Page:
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Posted on Sat, Mar 10, 2012 : 7:35 a.m.

Chicago Symphony Orchestra celebrates Brahms at sold-out Hill Auditorium

By Jennifer Eberbach

Classical music aficionados filled Hill Auditorium to the brim to see the world-class Chicago Symphony Orchestra on Friday night. The sold-out concert marked another chapter in the century-old love affair between the University Musical Society and the CSO: The first time the orchestra performed at a UMS show was in 1892, when both institutions were mere babes. UMS has brought them to town more than 200 times since.

This particular visit was all about Johannes Brahms. A pairing of two compositions, both in the key of D Major, constituted the program. As one would expect from such a high-caliber orchestra, both pieces were executed with the utmost professionalism and flair.

The packed house had the pleasure of witnessing illustrious conductor Riccardo Muti in his natural environment. Muti, who first conducted the CSO in 1973, was recently made the orchestra’s music director. He formerly served as music director of Maggio Musicale Fiorentino, Philharmonia Orchestra of London, the Philadelphia Orchestra, and Teatro alla Scala a Milano, and he founded the Luigi Cherubini Youth Orchestra in his homeland of Italy. He has conducted famous orchestras all over the world, and he came to Hill Auditorium with the Vienna Philharmonic in 2006.


Pinchas Zukerman

photo by Paul Labelle

The program began with the Violin Concerto in D Major, Op. 77, which Brahms composed in three movements for his best friend, violinist Joseph Joachim, in 1878. Violinist Pinchas Zukerman tackled the piece with gusto. Whether the passage was soft and restrained or dizzyingly vigorous, he was on top of it. It was easy to see his love for the Violin Concerto, which he said is one of his favorite pieces in a recent interview with journalist Susan Isaacs Nisbett. Also a conductor, Zukerman currently serves as music director of the National Arts Centre in Ottawa, Canada, and he is principal-guest conductor of the Royal Philharmonic Orchestra of London.

Symphony No. 2 in D Major, Op. 73 (1877) rounded out the program. Under Muti’s guidance, the CSO musicians displayed amazing discipline. He took his players to all kinds of places, and they followed his guidance to a T. Conductor and orchestra were of one mind, and it shone through in their performance.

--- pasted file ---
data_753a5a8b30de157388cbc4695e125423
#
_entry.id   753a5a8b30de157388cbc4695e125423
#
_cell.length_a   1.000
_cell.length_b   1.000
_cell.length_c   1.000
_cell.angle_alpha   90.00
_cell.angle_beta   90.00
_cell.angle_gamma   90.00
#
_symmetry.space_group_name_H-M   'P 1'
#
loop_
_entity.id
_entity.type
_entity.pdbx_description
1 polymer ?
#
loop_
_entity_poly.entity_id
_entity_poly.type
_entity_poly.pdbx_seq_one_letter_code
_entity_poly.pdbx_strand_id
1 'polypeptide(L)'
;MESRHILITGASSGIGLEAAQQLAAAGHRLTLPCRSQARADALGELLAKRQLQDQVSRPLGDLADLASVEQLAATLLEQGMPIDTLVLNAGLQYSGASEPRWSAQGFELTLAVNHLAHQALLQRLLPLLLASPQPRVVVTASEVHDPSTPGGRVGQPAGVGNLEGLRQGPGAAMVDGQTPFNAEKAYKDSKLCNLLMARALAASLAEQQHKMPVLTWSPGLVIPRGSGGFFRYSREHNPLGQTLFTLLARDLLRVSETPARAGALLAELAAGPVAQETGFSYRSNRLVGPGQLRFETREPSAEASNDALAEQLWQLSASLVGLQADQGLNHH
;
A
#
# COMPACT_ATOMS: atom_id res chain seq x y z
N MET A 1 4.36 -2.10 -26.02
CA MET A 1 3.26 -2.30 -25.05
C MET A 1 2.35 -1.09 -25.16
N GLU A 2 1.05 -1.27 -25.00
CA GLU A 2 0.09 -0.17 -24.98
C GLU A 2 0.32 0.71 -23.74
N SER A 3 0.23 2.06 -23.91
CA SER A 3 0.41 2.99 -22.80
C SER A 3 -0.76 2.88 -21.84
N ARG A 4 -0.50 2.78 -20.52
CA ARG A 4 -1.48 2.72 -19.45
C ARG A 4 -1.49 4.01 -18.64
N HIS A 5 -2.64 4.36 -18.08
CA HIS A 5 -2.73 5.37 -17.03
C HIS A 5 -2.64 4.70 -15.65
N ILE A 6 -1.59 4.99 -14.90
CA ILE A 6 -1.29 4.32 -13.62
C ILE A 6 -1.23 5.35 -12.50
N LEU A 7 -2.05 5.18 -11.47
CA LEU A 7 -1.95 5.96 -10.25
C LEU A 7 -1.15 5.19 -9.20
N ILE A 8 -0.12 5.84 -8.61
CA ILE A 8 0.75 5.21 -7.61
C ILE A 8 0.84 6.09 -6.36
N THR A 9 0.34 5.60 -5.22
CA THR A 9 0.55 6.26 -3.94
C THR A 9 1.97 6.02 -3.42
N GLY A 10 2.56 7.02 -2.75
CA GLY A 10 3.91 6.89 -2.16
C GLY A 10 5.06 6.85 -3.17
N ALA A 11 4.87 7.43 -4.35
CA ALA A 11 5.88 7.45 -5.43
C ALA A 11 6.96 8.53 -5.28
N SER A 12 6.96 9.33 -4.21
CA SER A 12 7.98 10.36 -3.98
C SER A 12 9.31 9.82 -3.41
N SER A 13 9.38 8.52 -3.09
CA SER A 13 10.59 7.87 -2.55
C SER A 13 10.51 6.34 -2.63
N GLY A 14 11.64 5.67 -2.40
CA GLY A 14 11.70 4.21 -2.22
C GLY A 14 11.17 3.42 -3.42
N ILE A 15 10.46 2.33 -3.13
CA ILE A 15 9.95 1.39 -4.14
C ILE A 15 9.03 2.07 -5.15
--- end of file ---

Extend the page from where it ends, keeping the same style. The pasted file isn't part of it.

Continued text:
Audience member Joe Cohn of Rocky Hill, Connecticut heard about the concert while visiting his uncle in Ann Arbor. By the time he found out about it, the show had sold out. He crossed his fingers and ended up lucking out in the ‘wait list’ line. “When I heard about this, I had to try and get a seat. I love the Violin Concerto. Chicago Symphony is legendary. I had only seen them on TV before tonight,” he said.

“During the concert, I was thinking about how this is music for the ages. It’ll never grow old. One thing I like is that every time I hear it, there is always a different take. I heard things in it and balances in it that I had not heard before. These classics sound a little different every time.”

UMS season ticket holder John Reed, from Ann Arbor, attended the concert with his daughter Sue Unger, of Pinckney. “I would not have missed this one. These two Brahms pieces are among the best of all the classics. It was a treat to hear these two war horses together in one program,” says Reed, who played violin in Cornell University's Symphony and other orchestras in years past.

The father and daughter were highly impressed by Zukerman’s ability to play such a long, complex violin piece from memory. “His fingers were flying and he didn’t miss a note. He really gave his instrument a work out. I couldn’t believe his memory—to remember all of that is just incredible,” Unger says.

“Although I believe in the importance of having a lot of new music played in concert, and we have a lot of it here, on occasion it’s nice to hear old chestnuts,” Reed says. “Nothing equals one of these fabulous, world-class orchestras. It’s delightful to hear something that is familiar one more time.”


Jeff Gaynor

Mon, Mar 12, 2012 : 2:32 a.m.

Hmm, I was hoping for a review of the concert. Maybe a (different) commenter could weigh in; one who was perhaps there.

Homeland Conspiracy

Sun, Mar 11, 2012 : 1:34 a.m.

Let's hope no fistfight break out... The sophisticated atmosphere of the Chicago Symphony Orchestra turned less civil Thursday night when two men got into an argument about a reserved box seat at Orchestra Hall

Homeland Conspiracy

Sun, Mar 11, 2012 : 1:35 a.m.

About 9 p.m., during a performance of Brahms Symphony No. 2, the argument escalated into a fistfight after a man, described as being in his 30s, became enraged and started beating a 67-year-old patron on his head